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Tomales Bay Kayaking: Everything You Need to Know

Tomales Bay is a beautiful destination for kayaking

Seal pups, sea birds, and nearly 15 miles of protected shoreline – it doesn’t get much better than kayaking in Tomales Bay. 

This beautiful destination is located within Point Reyes National Seashore, which offers more than 100 square miles of unspoiled wilderness to the delight of nature lovers and outdoor enthusiasts alike. Experiencing Point Reyes by kayak allows paddlers to take in unique views of the shoreline, experience seasonal bioluminescence, and get closer to some of the majestic wildlife that call this area home. However, due to its proximity to the Pacific Ocean, kayaking in Tomales Bay requires experience and common sense preparation. Below we’ll walk you through everything you should know before you set out for a Tomales Bay kayaking adventure.


Best Time of Year to Kayak in Tomales Bay

Because of its proximity to the ocean and shallow water in large swaths of the bay, wind is a major factor in considering when to kayak Tomales Bay. The best overall time frame for paddling this area of Point Reyes National Seashore is from August through November. September specifically marks when the songbirds arrive and reach peak activity levels. Other seasons to consider include winter, which is extraordinary due to the herring spawn in re-established seagrass beds, less wind, and lots of wildlife activity as well as fewer crowds. June and July bring the herring spawn but aren’t the most paddler-friendly months due to high winds.


What to Wear for Tomales Bay Kayaking

The water in Tomales Bay ranges from around 52-60 degrees Fahrenheit throughout the year, so protection from drips while paddling is crucial in colder months. As with any active outdoor activity, non-cotton layers, including performance fabrics and merino wool are your best option, because they wick moisture and regulate body temperature best. A waterproof jacket and pants are helpful in cooler months when staying dry is paramount. Gloves are optional, but are essential in winter and even during nighttime tours when the air temperature drops on the water. Sunscreen, sunglasses, or a hat are advisable year-round, due to UV rays reflecting off the surface of the bay. Finally, waterproof shoes or sandals are recommended, as well as any appropriate safety gear recommended or required by your tour guide or within the park.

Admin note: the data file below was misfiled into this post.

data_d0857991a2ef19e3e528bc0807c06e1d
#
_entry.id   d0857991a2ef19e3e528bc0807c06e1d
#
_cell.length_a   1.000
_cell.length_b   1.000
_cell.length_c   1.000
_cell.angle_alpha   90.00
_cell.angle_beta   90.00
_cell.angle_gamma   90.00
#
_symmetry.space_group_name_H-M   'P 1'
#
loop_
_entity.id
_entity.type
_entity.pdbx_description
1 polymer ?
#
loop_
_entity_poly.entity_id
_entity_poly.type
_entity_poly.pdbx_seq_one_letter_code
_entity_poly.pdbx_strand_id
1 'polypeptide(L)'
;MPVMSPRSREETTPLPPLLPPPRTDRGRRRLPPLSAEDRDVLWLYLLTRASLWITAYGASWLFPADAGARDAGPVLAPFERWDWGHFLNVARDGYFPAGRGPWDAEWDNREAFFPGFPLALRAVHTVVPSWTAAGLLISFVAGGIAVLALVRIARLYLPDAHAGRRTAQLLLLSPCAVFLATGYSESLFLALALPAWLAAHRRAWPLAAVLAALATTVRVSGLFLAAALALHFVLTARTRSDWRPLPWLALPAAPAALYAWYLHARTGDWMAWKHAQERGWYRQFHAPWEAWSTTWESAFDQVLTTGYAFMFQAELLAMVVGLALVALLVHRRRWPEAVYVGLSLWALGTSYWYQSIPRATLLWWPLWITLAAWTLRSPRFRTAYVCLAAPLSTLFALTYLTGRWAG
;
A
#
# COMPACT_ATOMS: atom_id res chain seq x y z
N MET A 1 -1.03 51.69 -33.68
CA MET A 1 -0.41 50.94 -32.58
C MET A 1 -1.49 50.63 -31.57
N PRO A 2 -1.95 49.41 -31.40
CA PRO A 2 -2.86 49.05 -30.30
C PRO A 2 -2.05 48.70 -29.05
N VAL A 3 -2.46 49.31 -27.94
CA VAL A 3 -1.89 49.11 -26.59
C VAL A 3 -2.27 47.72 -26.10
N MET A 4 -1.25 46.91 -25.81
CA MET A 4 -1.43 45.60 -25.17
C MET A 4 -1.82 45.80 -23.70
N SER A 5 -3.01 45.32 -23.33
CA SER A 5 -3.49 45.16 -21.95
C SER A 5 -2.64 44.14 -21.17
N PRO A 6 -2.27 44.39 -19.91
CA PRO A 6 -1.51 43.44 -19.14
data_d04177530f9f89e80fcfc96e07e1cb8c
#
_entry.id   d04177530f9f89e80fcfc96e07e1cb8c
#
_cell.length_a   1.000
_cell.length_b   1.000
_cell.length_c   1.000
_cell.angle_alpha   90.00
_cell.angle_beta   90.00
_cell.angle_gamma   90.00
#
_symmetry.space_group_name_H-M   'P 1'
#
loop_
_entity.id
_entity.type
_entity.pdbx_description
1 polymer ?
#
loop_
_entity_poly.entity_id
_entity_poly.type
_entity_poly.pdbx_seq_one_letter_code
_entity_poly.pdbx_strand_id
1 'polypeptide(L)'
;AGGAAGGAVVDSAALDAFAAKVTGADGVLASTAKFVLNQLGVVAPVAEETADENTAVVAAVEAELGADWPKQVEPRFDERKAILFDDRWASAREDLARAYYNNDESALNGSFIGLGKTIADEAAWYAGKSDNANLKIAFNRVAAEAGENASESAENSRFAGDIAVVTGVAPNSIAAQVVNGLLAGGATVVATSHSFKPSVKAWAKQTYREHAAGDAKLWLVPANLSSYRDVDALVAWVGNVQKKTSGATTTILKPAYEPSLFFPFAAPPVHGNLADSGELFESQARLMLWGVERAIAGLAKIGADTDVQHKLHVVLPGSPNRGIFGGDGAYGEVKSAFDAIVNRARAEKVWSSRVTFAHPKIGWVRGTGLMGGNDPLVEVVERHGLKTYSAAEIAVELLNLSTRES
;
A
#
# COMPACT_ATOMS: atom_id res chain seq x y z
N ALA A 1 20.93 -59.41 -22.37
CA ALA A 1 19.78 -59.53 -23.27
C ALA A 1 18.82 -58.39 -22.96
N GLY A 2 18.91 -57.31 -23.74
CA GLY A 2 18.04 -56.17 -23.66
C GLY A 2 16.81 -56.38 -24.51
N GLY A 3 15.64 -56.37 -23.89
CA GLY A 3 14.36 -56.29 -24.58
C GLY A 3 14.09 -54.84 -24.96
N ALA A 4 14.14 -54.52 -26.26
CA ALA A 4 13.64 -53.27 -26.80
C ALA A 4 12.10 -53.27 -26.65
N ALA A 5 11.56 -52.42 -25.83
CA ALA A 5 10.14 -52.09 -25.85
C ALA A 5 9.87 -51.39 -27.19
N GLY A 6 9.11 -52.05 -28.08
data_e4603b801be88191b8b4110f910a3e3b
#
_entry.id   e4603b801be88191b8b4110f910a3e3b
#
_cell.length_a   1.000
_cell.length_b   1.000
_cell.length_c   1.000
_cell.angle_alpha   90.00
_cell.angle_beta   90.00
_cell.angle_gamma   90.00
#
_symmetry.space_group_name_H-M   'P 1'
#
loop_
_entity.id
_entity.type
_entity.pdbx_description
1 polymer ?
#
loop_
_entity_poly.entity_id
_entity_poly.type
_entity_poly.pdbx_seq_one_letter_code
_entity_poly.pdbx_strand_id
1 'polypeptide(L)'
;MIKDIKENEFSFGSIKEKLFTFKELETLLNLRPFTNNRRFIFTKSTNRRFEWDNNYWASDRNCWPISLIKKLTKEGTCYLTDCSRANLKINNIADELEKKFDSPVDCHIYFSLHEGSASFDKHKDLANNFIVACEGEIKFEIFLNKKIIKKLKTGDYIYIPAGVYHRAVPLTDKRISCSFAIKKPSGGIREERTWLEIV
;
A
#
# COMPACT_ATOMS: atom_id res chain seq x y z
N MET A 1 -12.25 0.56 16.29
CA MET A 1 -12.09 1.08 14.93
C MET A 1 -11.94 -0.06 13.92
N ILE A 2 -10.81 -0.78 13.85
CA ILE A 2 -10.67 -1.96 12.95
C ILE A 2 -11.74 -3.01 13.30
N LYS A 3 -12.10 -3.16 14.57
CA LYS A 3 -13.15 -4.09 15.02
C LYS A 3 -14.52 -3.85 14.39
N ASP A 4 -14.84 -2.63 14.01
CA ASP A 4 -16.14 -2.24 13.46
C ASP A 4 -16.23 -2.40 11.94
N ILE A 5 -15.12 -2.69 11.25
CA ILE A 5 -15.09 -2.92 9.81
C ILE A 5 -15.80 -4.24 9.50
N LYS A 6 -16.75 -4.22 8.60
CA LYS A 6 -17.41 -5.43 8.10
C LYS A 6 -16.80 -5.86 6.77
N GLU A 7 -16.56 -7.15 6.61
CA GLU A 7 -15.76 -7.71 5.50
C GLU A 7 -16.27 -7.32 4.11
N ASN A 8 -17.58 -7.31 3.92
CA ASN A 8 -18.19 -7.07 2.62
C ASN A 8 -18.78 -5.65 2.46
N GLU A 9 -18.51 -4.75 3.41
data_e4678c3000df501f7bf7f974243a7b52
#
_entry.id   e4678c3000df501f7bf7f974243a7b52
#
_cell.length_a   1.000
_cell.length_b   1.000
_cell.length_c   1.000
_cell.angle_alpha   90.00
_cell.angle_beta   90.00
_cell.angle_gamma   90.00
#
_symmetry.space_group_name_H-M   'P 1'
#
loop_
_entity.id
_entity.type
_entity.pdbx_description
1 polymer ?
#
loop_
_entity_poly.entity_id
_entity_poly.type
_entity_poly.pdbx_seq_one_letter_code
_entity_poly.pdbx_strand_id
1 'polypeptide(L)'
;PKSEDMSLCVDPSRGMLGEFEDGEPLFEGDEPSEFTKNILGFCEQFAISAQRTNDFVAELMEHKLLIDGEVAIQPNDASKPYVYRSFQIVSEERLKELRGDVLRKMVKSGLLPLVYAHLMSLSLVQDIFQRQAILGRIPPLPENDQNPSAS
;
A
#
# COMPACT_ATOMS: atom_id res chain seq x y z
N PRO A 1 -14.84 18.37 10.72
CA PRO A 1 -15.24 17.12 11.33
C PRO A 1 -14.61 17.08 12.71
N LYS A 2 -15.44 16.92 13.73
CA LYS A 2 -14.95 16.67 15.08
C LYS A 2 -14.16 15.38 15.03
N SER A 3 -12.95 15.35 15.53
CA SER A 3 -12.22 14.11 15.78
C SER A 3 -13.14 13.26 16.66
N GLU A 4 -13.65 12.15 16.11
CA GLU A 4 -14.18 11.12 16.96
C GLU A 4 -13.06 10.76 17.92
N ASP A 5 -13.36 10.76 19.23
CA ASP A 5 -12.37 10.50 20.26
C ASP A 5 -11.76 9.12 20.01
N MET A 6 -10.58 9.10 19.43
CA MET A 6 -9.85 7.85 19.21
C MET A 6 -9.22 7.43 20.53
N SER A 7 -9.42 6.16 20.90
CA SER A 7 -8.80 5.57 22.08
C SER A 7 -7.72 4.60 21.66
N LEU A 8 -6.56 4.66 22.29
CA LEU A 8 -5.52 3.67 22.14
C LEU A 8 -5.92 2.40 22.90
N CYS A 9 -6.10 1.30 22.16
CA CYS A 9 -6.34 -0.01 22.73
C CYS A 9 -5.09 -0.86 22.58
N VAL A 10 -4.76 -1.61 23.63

What Kinds of Wildlife Live in Tomales Bay?

Tomales Bay is often considered the “Ocean’s Garden” due to the proliferation of wildlife both above and below the surface of the water. Leopard sharks and large jellyfish are abundant in Tomales Bay and can be seen often when standing up on a paddle board. The reintroduction of seagrass has improved the habitat, helping to sustain and nurture a whole range of species in the Bay including herring and more frequent reports of native sea otter! Harbor seals are prevalent throughout Point Reyes National Seashore and can be found on Hog Island and toward the mouth of Tomales Bay.  It’s important to note that Tomales Bay kayakers must stay 300 feet from Hog Island to protect wildlife habitats.

Other species that can be seen while kayaking in Tomales Bay include a tremendous amount of resident and migratory birds. The migratory bird action is best in July and August. September is the peak migration for songbirds. October - February is when ducks are wintering. Species include Surf Scoter (which looks like Daffy Duck), Bufflehead ducks, and Coots to name a few of the more exotic waterfowl. Shorebirds include Western Sandpipers, Long-billed Dowitchers, Sandpipers, Yellow Legs, Long-billed Curlews, and Avocets. Resident birds such as Double-Breasted Cormorants, Brown Pelicans, White Pelicans, Great Blue Herons, and Egrets can also be found in Tomales Bay. 

Below the water, herring are repopulating thanks to the presence of seagrass and they spawn in winter once salinity dips from fresh winter rain. By July, particularly during nighttime bioluminescent tours be prepared for these fish to light up the ocean with tracers of fluorescent light as they accelerate away from the hull of your kayak. Occasionally they will jump out of the water and into your boat! The proliferation of herring during these months leads to some fun wildlife experiences including watching fish dive bomb into the water to snatch fish and sometimes even having a fish jump into your boat. Bat rays and halibut are also abundant in Tomales Bay.


Are Kayaking Tours Available in Tomales Bay?

Several companies offer kayaking tours in Tomales Bay. In fact, a guide is advisable year-round, particularly for inexperienced kayakers. Because of the coastal influence on the bay, large tides and substantial wind are always a possibility, and add to that a rocky shoreline with differing depths and channels and you have an area that can quickly produce tricky conditions. Furthermore, an experienced guide will help make the most of your time and have the best experience by knowing which routes should be taken at what time and choosing the best launch location. 

Insider Tip:  Do not plan on GPS working in Tomales Bay, it is hit & miss depending on your cell network as is cell phone service in general.  Always bring a compass and learn how to use it prior to launch. 


Is it Safe to Swim in Tomales Bay?